World Library  
Flag as Inappropriate
Email this Article

Turner's hypoplasia

 

Turner's hypoplasia

Turner's hypoplasia is an abnormality found in teeth. Its appearance is variable, though usually is manifested as a portion of missing or diminished enamel on permanent teeth. Unlike other abnormalities which affect a vast number of teeth, Turner's hypoplasia usually affects only one tooth in the mouth and, it is referred to as a Turner's tooth.

Outcome

If Turner's hypoplasia is found on a canine or a premolar, the most likely cause is an infection that was present when the primary (baby) tooth was still in the mouth. Most likely, the primary tooth was heavily decayed and an area of inflamed tissues around the root of the tooth (called a periapical inflammation), affecting the development of the permanent tooth. The tooth most likely affected by this cause is the canine tooth. The appearance of the abnormality will depend on the severity and longevity of the infection.

If Turner's hypoplasia is found in the front (anterior) area of the mouth, the most likely cause is a traumatic injury to a primary tooth. The traumatized tooth, which is usually a maxillary central incisor, is pushed into the developing tooth underneath it and consequently affects the formation of enamel. Because of the location of the permanent tooth's developing tooth bud in relation to the primary tooth, the most likely affected area on the permanent tooth is the facial surface (the side closer to the lips or cheek). White or yellow discoloration may accompany Turner's hypoplasia. Enamel hypoplasia may also be present.

Turner's hypoplasia usually affects the tooth enamel if the trauma occurs prior to the third year of life. Injuries occurring after this time are less likely to cause enamel defects since the enamel is already calcified.

The same type of injury is also associated with the dilaceration of a tooth.

See also

References

  • Kahn, Michael A. Basic Oral and Maxillofacial Pathology. Volume 1. 2001.
This article was sourced from Creative Commons Attribution-ShareAlike License; additional terms may apply. World Heritage Encyclopedia content is assembled from numerous content providers, Open Access Publishing, and in compliance with The Fair Access to Science and Technology Research Act (FASTR), Wikimedia Foundation, Inc., Public Library of Science, The Encyclopedia of Life, Open Book Publishers (OBP), PubMed, U.S. National Library of Medicine, National Center for Biotechnology Information, U.S. National Library of Medicine, National Institutes of Health (NIH), U.S. Department of Health & Human Services, and USA.gov, which sources content from all federal, state, local, tribal, and territorial government publication portals (.gov, .mil, .edu). Funding for USA.gov and content contributors is made possible from the U.S. Congress, E-Government Act of 2002.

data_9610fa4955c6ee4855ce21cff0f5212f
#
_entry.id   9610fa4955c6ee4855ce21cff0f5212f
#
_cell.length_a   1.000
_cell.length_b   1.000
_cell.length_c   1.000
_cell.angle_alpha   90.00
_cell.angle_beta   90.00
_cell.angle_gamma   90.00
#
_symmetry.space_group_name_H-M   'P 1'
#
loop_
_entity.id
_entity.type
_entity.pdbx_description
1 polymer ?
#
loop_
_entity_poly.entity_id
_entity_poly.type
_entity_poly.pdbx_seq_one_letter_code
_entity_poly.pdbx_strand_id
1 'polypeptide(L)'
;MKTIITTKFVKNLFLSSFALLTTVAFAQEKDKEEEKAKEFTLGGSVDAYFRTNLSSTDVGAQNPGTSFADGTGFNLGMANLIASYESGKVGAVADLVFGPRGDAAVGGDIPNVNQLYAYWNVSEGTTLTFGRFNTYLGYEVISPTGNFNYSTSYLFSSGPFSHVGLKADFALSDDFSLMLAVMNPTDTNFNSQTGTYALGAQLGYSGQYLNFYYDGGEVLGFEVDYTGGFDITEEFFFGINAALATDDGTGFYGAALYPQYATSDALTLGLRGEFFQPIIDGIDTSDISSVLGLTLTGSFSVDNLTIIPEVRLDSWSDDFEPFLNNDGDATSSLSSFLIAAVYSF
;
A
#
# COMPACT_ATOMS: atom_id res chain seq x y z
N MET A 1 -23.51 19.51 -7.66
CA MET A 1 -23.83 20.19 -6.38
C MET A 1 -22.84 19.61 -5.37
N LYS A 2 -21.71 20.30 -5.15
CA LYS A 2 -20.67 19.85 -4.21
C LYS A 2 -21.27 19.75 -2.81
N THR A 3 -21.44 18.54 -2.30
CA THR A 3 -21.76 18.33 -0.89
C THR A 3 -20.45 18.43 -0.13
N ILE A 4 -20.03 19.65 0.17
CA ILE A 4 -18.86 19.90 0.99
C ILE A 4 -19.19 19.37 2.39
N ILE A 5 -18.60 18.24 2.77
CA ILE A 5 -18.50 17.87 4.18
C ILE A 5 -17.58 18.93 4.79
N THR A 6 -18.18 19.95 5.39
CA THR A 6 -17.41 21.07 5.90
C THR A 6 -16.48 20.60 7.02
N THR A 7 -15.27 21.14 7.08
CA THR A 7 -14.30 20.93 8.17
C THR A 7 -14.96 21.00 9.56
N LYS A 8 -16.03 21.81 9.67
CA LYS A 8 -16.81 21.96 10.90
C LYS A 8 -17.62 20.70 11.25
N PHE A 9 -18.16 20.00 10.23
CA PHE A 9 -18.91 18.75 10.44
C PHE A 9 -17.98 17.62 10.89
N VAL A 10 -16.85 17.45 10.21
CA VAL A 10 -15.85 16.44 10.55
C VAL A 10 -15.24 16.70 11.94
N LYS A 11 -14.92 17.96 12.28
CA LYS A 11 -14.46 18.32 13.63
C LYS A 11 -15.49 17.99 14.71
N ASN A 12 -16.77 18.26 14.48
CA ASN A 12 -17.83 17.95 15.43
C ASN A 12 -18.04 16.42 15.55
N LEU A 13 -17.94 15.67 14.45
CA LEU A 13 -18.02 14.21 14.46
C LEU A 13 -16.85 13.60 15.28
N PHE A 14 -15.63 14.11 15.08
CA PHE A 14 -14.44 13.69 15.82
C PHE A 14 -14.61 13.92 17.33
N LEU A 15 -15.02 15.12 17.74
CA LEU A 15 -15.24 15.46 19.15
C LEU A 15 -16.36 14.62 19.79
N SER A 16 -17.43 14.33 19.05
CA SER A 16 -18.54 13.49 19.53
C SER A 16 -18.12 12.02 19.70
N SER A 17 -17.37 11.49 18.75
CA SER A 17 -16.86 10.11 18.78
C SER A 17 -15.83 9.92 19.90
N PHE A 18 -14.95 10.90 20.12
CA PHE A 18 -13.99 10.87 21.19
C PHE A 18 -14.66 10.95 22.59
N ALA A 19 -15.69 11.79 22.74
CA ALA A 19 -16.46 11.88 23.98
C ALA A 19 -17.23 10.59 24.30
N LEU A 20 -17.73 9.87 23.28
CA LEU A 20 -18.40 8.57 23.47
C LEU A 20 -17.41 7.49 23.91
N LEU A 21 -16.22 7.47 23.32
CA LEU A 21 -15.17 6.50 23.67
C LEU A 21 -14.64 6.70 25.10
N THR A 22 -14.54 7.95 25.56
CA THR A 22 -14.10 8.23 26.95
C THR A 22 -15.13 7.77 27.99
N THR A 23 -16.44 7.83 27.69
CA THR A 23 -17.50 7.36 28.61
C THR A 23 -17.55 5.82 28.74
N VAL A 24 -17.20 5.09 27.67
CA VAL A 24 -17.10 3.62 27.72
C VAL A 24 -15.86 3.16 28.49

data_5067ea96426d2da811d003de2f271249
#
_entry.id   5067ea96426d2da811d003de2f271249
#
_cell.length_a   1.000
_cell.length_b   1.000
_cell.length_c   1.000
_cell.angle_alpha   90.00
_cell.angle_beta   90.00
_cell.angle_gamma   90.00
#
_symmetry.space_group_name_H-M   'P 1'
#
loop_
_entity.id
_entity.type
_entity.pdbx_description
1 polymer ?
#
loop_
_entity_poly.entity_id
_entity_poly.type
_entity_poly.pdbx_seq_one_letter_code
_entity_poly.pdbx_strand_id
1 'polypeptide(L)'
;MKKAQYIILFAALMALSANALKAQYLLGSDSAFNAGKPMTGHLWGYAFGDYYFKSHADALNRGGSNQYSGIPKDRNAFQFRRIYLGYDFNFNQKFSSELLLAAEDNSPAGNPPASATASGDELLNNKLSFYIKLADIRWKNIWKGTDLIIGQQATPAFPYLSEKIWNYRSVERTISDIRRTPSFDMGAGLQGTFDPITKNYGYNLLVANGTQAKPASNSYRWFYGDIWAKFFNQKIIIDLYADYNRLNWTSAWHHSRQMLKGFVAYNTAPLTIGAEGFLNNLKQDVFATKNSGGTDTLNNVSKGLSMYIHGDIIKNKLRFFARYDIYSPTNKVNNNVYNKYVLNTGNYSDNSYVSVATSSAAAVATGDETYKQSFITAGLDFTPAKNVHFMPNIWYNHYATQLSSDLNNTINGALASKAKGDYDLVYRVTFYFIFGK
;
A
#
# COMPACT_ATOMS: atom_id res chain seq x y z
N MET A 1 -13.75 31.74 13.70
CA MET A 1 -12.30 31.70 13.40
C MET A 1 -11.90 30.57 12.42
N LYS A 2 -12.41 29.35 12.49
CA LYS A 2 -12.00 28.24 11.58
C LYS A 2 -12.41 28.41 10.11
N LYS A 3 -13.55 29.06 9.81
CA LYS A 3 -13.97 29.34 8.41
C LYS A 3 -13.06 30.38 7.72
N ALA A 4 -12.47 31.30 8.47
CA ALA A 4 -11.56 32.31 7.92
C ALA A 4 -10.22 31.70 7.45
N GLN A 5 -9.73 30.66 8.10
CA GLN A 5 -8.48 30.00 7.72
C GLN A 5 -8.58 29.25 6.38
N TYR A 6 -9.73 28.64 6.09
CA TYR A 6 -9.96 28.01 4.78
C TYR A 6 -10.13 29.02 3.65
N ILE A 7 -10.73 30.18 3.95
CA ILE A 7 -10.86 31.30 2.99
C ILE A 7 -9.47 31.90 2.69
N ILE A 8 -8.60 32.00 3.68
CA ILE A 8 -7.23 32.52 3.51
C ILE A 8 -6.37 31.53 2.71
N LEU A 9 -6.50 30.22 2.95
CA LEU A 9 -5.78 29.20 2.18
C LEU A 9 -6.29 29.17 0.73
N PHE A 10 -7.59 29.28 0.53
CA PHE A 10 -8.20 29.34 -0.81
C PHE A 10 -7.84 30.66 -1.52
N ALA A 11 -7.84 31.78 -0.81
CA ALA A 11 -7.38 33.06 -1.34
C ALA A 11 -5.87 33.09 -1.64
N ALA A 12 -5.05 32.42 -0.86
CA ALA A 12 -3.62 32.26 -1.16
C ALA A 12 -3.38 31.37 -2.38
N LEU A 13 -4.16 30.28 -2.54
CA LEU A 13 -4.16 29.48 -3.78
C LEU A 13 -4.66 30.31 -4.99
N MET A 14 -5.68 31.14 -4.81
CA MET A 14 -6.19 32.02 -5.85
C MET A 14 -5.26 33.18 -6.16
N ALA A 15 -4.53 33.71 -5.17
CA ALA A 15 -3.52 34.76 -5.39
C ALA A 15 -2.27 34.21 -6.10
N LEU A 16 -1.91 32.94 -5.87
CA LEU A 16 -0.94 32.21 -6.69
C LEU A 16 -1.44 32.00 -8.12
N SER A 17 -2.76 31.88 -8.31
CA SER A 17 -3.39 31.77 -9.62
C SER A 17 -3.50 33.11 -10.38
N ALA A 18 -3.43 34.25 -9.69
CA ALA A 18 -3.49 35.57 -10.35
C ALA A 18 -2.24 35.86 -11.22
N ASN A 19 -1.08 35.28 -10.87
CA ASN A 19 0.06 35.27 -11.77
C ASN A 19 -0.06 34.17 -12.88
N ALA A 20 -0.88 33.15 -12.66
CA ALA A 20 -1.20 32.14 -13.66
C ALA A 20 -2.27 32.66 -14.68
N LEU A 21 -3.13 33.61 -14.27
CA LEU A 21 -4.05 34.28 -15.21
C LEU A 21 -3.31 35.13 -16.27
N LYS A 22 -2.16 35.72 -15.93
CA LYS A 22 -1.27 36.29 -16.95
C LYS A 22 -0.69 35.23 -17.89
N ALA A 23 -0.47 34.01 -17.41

Crowd sourced content that is contributed to World Heritage Encyclopedia is peer reviewed and edited by our editorial staff to ensure quality scholarly research articles.
 
By using this site, you agree to the Terms of Use and Privacy Policy. World Heritage Encyclopedia™ is a registered trademark of the World Public Library Association, a non-profit organization.
 


Copyright © World Library Foundation. All rights reserved. eBooks from Project Gutenberg are sponsored by the World Library Foundation,
a 501c(4) Member's Support Non-Profit Organization, and is NOT affiliated with any governmental agency or department.